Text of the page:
SPA: server-side rendering, do you really need it?
Let's talk about SPA and server-side rendering: in the background of the frontend development world since forever, but with good perspectives for the future.
At 20tab we develop web applications in Python using Django, which suits both the back-end part and the frontend one very well.
However, over the last few years, thanks to AJAX technology and to the success of new front-end development tools, web pages have become increasingly complex, thus favouring the creation of applications which don’t need a page refresh at the end of every new request: we are talking about Single Page Applications, often abbreviated as SPA.
What is a SPA?
An SPA is a website which the user can interact dynamically with by modifying the page he/she is visiting without having to ask the server for the entire rendering of a new page.
This approach allows the user to have a surfing experience similar to that of desktop applications: hence the name web application.
Below follows a list of the most used libraries and frameworks for SPA development.
- React (120k stars, 21k forks, 1200 contributors)
- Vue (44,5k stars, 11,5 forks, 800 contributors)
- Angular (125k stars, 18k forks, 253 contributors)
Number of websites developed
Pros and cons of a SPA
- It is much faster and performing than a traditional website because many resources are only loaded once while surfing.
- It is easy to debug since it is possible to monitor its web operations, examine the DOM nodes and the data associated to them with modern browsers.
- From a microservices-oriented development perspective, developers can use, for instance, the back-end codebase to develop mobile applications as well as other associated products.
- It can exploit the cache of clients effectively, so as to be able to work offline too.
- If not optimised, the first page load may be slow with 3G connections and similar, especially in very complex applications.
- It may be less safe than traditional sites. Because of an insufficient control of inputs, an attacker could exploit vulnerabilities such as cross-site scripting (XSS).
- It is not easy to perform SEO optimizations.
How is the first page served?
Here is an example of showing how a web application is served to the client:
The page contains the essential tags in the <head> section.
Conversely, there is often a node without any content with an associated ID in the <body>. The file generated by a SPA (bundle.js) creates the page content dynamically, by exploiting that very element.
However, this could be a problem if one of the strengths of our application has to be related to indexation on search engines. Let’s analyse Google in particular.
This leads to two phases of indexation:
TIP - Here you have a useful link to help you check how the search engine processes a web application before indexing it: https://search.google.com/test/mobile-friendly
Google has also recently announced an update to Chromium, the rendering engine used by crawlers to scan websites.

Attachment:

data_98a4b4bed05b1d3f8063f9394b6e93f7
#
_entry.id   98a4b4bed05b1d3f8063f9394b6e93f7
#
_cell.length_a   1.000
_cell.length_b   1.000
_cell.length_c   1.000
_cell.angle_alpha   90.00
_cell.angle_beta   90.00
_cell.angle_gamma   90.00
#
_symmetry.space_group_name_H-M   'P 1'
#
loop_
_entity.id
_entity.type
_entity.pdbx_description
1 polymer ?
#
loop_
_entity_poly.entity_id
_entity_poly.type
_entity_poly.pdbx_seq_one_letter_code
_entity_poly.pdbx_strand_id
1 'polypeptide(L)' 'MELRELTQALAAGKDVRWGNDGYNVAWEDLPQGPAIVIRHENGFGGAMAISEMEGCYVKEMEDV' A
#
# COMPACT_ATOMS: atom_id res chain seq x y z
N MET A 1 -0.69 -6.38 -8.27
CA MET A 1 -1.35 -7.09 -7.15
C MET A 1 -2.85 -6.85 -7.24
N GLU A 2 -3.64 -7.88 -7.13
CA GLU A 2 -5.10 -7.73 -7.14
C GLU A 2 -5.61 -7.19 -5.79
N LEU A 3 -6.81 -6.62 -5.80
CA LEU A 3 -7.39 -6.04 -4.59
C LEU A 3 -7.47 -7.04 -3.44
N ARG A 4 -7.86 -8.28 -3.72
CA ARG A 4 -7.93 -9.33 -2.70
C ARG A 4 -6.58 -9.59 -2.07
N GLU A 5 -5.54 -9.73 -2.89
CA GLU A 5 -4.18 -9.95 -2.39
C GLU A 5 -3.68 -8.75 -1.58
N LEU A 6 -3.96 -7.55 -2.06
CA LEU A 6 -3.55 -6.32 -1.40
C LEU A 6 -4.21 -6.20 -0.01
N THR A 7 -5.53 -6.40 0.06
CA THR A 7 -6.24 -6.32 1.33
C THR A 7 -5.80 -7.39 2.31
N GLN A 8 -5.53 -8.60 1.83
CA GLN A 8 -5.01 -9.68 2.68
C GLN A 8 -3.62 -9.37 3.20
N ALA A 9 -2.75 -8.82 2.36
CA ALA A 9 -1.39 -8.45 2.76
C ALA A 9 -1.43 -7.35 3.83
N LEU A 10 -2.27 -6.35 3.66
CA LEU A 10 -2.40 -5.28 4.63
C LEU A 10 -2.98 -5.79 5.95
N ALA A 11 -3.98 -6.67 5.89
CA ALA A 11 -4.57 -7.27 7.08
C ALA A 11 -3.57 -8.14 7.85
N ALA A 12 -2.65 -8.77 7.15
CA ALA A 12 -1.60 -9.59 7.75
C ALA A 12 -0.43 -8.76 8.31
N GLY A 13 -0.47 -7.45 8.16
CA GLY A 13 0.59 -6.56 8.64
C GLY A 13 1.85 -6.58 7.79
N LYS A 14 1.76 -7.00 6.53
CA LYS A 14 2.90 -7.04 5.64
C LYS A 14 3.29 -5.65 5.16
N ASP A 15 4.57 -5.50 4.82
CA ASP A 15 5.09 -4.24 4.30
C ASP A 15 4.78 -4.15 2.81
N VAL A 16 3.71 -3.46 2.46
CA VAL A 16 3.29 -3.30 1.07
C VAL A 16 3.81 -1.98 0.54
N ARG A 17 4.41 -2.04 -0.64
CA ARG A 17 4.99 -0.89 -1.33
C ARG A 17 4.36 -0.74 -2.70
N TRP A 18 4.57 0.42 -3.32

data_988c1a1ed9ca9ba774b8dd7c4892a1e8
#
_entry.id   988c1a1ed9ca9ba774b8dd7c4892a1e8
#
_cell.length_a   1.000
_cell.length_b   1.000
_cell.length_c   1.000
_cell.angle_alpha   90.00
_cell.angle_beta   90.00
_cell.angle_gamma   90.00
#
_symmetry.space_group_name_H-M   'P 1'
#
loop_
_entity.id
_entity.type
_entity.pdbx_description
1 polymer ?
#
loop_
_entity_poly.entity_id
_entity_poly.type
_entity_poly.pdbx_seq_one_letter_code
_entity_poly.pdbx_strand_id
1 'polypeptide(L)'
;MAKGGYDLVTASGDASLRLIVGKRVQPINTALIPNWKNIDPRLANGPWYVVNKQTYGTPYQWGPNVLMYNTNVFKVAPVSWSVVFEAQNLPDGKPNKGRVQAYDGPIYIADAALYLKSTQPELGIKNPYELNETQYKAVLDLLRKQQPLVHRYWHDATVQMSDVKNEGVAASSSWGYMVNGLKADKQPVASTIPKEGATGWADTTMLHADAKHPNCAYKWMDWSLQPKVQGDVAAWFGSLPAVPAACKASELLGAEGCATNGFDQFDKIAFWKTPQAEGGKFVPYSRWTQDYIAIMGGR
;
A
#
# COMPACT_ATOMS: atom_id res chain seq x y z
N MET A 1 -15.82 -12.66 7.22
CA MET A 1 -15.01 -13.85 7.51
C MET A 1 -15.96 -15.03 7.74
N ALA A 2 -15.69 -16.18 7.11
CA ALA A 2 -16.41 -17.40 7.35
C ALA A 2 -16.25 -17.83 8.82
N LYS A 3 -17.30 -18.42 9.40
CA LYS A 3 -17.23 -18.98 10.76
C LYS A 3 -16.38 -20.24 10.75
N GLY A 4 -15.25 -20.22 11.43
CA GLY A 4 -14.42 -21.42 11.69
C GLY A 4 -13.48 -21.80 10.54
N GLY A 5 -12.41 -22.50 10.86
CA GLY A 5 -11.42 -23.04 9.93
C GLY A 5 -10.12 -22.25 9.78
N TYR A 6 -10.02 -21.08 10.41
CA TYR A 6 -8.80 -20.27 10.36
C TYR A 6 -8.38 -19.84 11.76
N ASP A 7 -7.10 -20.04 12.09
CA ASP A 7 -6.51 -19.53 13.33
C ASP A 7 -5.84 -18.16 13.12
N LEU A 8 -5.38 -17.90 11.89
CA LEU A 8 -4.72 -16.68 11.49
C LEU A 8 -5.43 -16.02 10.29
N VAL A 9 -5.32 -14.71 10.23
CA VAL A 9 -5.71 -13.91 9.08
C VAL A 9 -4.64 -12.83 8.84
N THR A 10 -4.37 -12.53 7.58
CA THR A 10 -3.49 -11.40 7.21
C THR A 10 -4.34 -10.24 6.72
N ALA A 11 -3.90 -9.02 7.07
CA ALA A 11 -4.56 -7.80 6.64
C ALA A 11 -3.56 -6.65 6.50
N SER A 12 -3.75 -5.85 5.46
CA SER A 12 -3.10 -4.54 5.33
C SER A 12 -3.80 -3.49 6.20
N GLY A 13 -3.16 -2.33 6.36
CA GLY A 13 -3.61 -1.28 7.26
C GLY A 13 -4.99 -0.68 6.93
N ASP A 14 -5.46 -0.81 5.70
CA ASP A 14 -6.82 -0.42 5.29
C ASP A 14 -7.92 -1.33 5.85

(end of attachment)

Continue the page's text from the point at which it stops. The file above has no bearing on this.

"Today, we are happy to announce that Googlebot now runs the latest Chromium rendering engine (74 at the time of this post) when rendering pages for Search.” - 7 May 2019
Link to the article: https://webmasters.googleblog.com/2019/05/the-new-evergreen-googlebot.html
Before analysing server-side rendering, let’s briefly see an example that could be defined as hybrid.
In order to ensure that the pages of our application can be shared on social media - which, unlike Google, do not perform the second rendering cycle - certain template systems (such as Handlebars, Twig, etc…) are often used so as to serve the meta of the page server-side.
At 20tab we have used this kind of approach for a few projects, one in particular one: Pasupi - Food delivery finder, a search engine for home-delivery restaurants and pubs.
Isolation between back-end (Python/Django) and front-end (React) made it easy for us to develop the application, which is compatible with android and iOS and has been developed with React Native and the back-end APIs.
SPA server-side rendering
- The first page load is faster.
- Essential for SEO. Google can index client-side SPAs well too, but other search engines might not be able to do it.
- It is one of the most complex architectures that a front-end developer could ever build.
- The development complexity increases exponentially according to the complexity of the application to be created.
- The integration of all the external libraries, such as styled-components or redux, radically changes with SSR.
The development and maintenance cost of an isomorphic application (SPA + SSR) can be really high and does not always gives the expected results.
In addition, server side rendering has always been overshadowed in the world of front-end development and has never received the right push from companies dealing with the development of libraries or frameworks.
As for what concerns the SEO part, search engines are becoming increasingly updated and are going in the direction of single page applications.
I will leave you with a tweet from Dan Abramov, one of the developers working on the React team, that gives us high hopes for the future support of server-side rendering.